A band hewed from Punk’s 70s heritage, the band seems to capture the times were living in with the release of ‘Noise and Revolution’. Eleven tracks comprising punk, rockabilly, slide guitar and distorted chords interspersed with social commentaries and anecdotes from a narrator that could pass for Billy Gibbon and his Southern Drawl.
Tracks like ‘London Bridge’ extolling the virtue of standing strong quickly followed by the herbal benefits of tea drinking. There is no let up in the musical observations with ‘Proper English’ that pokes fun at the English Psyche as only the English can.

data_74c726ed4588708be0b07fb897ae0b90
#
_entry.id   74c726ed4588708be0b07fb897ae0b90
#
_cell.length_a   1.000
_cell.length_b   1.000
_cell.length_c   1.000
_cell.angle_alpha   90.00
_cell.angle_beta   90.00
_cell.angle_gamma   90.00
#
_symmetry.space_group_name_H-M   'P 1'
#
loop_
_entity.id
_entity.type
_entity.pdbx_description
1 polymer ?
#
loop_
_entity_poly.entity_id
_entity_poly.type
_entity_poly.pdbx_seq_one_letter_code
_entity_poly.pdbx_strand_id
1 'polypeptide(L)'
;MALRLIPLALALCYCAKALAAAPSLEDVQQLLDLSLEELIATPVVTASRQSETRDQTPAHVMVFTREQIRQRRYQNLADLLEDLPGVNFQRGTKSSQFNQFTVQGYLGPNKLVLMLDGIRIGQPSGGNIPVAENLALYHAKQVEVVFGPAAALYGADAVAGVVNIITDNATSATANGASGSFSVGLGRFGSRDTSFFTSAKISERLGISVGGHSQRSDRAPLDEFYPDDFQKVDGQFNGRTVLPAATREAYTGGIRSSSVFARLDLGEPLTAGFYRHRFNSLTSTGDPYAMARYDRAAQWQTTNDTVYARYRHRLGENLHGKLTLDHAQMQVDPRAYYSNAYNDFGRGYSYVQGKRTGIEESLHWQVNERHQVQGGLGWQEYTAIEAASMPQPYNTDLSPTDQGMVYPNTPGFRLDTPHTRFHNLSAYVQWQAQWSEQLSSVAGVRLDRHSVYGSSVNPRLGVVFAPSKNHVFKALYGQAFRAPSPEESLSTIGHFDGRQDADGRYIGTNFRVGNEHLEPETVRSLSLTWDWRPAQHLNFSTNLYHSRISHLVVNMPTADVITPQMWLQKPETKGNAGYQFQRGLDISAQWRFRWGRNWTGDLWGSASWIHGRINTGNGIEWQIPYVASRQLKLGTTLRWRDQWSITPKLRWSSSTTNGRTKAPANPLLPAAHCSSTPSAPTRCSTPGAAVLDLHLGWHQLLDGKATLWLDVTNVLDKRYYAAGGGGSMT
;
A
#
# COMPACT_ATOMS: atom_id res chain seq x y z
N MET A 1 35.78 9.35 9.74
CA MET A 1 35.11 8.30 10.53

1977 is a musical history lesson with its Pistols opening from a band that experienced it first hand, interspersed with a modern call to keep questioning the state and hold them to account.
The album has more autobiographical feel to it, each spoken word section revealing more about the band with the next track expanding on the story. This leaves the listener intrigued as the plot thickens but the highest point is the reference to the ‘Shaking Leaves’ club and its reputation for having a hot desirable clientele.